By Yereth Rosen
ANCHORAGE, Alaska (Reuters) - A federal judge said on Friday he would consider ordering Exxon Mobil Corp to pay an additional $92 million to help address continued negative impacts from the 1989 Valdez tanker disaster.
State and federal governments are seeking the additional payment, which Exxon has opposed, under a special "reopener" provision included in a sweeping 1991 environmental settlement with the oil industry giant.
The settlement, the biggest of its kind at the time, ordered Exxon to pay $900 million in civil damages and $125 million in criminal fines and restitution, and provided for a payment of up to $100 million for long-term damages that were not foreseen 20 years ago.
The state and federal governments in 2006 presented a $92 million reopener bill to Exxon for such long-term damages. The company has refused to pay and maintains it owes nothing more for the 11 million gallon tanker spill.
U.S. District Court Judge H. Russel Holland said during a hearing in federal court in Anchorage he would take the request under consideration.
Holland is retired but called into service occasionally to oversee legal disputes still lingering from the huge tanker spill that fouled icy Alaska waters 22 years ago.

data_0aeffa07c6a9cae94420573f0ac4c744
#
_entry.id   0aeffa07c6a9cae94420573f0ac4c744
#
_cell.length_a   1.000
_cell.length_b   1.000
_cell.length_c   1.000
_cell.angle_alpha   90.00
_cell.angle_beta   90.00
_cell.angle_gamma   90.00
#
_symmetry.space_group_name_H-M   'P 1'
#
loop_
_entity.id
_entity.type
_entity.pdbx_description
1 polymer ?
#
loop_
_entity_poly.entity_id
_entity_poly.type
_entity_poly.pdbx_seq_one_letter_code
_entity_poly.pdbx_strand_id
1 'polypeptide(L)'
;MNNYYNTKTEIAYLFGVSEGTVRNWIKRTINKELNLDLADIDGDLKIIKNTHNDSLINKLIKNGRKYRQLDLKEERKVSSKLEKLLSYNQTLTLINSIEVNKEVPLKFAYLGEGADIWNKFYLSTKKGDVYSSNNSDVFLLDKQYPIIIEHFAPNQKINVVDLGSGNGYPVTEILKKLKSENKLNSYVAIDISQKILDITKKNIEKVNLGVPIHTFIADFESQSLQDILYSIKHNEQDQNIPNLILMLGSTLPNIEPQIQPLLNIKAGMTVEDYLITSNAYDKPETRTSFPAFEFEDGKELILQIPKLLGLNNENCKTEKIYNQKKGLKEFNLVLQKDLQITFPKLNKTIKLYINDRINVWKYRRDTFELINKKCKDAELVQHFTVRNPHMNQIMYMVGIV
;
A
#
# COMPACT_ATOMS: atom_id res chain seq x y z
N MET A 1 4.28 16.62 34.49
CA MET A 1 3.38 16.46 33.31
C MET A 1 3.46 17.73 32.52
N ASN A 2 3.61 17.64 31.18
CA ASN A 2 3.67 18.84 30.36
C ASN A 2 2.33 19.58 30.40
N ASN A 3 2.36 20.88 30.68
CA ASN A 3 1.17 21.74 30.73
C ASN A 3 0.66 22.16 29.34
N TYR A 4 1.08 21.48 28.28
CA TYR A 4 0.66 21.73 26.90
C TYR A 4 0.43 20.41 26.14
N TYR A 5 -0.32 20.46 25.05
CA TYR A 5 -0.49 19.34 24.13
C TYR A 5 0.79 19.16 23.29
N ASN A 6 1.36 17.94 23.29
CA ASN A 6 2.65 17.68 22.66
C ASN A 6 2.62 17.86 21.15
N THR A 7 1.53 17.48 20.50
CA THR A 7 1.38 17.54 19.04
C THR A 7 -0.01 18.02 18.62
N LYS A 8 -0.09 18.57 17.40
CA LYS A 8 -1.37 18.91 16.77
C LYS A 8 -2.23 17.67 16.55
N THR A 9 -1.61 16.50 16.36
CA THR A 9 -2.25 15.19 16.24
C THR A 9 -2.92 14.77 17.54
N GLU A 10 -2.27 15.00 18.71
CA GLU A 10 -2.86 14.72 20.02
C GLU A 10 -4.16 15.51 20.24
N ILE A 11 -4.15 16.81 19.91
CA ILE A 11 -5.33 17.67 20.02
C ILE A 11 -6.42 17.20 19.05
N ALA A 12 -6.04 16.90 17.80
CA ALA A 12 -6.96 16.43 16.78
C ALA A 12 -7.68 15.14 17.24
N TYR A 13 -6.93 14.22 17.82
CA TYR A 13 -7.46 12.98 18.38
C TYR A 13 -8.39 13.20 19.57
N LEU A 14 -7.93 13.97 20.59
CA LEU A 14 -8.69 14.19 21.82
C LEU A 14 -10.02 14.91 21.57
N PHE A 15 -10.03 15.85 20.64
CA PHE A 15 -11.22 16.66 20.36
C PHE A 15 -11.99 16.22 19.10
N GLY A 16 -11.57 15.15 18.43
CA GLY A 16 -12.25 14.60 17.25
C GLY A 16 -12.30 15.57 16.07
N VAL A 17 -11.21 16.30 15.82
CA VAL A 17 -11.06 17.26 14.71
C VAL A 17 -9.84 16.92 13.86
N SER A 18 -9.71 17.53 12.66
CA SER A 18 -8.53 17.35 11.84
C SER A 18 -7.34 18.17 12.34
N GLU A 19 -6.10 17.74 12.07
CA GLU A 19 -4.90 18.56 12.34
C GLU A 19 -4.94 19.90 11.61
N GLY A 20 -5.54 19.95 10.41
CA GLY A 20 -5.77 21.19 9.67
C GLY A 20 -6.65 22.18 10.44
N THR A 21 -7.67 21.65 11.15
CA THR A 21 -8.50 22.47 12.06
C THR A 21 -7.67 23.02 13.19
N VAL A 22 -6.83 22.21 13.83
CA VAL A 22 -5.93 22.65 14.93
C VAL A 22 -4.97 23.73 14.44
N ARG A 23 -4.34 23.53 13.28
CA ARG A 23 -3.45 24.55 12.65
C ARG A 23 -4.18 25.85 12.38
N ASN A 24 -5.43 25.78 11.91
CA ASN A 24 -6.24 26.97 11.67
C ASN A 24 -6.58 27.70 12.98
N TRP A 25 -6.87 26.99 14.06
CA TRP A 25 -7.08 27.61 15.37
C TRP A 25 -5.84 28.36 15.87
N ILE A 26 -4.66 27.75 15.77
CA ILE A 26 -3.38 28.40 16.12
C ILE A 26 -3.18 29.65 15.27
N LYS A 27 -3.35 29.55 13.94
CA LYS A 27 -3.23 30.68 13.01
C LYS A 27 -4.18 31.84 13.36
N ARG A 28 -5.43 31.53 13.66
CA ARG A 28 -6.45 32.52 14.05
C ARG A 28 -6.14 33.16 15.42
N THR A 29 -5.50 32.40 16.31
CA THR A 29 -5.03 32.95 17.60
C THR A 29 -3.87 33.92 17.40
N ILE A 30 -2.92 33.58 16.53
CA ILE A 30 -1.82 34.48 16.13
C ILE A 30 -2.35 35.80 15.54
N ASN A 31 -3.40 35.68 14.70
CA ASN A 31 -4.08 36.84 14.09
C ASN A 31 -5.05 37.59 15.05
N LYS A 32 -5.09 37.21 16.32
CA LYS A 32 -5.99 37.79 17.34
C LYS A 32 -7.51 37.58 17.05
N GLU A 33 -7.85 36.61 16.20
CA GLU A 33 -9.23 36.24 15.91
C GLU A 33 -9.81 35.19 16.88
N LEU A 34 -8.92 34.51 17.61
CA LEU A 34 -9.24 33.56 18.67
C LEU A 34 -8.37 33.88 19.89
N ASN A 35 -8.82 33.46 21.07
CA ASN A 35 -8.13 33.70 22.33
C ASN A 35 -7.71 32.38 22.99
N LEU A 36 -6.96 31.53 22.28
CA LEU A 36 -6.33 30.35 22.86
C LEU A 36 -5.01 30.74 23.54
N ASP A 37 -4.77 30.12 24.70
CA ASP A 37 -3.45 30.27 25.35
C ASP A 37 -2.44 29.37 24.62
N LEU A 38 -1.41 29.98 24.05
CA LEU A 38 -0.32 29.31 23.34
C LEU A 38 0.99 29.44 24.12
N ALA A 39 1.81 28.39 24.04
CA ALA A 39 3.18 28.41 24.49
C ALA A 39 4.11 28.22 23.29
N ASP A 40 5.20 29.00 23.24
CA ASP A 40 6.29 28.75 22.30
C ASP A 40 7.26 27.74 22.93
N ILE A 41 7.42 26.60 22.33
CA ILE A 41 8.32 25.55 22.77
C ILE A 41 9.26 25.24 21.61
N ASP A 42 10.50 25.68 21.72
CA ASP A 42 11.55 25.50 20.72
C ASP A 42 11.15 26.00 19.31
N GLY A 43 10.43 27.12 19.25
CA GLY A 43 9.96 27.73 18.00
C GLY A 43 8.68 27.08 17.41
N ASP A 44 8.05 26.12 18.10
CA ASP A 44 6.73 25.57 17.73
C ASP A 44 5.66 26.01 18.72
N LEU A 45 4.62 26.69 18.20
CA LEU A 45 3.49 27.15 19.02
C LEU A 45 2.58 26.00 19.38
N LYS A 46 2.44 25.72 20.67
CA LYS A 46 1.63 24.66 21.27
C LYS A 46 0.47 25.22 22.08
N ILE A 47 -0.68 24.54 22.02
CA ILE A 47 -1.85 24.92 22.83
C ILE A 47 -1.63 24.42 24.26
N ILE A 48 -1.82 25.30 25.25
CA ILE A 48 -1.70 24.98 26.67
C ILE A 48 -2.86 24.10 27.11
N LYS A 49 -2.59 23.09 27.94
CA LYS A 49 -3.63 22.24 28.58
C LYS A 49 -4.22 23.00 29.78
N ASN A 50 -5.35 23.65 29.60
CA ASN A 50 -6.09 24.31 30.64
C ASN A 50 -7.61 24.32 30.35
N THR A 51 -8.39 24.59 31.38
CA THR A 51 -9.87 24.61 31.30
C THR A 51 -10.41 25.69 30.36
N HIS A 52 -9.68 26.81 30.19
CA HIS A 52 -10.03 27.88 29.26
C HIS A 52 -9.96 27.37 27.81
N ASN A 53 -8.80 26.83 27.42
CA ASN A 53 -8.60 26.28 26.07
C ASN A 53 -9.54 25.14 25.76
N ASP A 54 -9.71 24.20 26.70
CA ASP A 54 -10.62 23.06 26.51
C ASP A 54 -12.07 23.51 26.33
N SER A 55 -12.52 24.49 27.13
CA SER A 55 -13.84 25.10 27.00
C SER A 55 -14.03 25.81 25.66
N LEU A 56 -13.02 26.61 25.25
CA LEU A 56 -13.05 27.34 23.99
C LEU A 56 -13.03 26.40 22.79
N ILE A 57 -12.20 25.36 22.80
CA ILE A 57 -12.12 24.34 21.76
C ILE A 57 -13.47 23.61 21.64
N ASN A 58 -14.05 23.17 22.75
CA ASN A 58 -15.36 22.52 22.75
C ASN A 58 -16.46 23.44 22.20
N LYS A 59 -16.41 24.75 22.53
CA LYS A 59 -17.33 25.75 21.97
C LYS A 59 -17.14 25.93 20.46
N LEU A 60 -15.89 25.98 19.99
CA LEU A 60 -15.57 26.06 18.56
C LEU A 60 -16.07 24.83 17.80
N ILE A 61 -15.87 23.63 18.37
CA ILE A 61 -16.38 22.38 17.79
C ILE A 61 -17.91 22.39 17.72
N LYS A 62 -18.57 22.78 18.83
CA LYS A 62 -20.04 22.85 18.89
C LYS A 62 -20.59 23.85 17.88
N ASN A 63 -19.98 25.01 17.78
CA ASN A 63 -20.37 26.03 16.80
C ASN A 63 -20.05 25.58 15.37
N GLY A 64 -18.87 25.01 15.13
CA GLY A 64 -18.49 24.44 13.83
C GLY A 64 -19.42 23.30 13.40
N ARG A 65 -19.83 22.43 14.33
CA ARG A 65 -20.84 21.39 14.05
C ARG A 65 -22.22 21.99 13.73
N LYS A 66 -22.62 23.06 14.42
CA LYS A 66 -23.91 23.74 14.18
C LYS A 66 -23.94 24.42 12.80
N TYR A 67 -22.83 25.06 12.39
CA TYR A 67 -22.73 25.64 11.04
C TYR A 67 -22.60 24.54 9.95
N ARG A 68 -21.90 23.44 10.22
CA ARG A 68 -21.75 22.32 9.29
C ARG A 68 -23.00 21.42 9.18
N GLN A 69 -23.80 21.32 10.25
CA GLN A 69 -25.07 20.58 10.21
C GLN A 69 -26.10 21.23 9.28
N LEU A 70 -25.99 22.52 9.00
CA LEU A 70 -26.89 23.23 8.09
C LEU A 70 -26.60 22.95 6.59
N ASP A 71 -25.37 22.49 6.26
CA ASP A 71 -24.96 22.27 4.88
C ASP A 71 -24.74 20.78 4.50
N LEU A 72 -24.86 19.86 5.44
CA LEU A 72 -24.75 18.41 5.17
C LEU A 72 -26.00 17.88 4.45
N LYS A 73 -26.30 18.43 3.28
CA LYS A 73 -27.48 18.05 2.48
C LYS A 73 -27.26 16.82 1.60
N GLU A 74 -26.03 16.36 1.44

During the hearing, U.S. Justice Department attorney Michael Zevenbergen and attorneys for Exxon and for the state of Alaska told Holland they have engaged in negotiations to settle the reopener claim.
Exxon believes there is no justification for any additional payment, the company's attorney, Carla Christofferson, told Holland. "To date, Exxon has not seen anything that rises to the level that was supposed to be addressed by the reopener clause," she said.
The company maintained in court motions that Prince William Sound is fully recovered from the spill, and any lingering oil is inconsequential and fully expected decades ago.
Christofferson also said there is already plenty of money to fund environmental work in Prince William Sound and that the trustee council still has $200 million left over from the 1991 settlement.
"There's no delay or anything that is not being addressed," she said.
(Editing by Dan Whitcomb and Peter Bohan)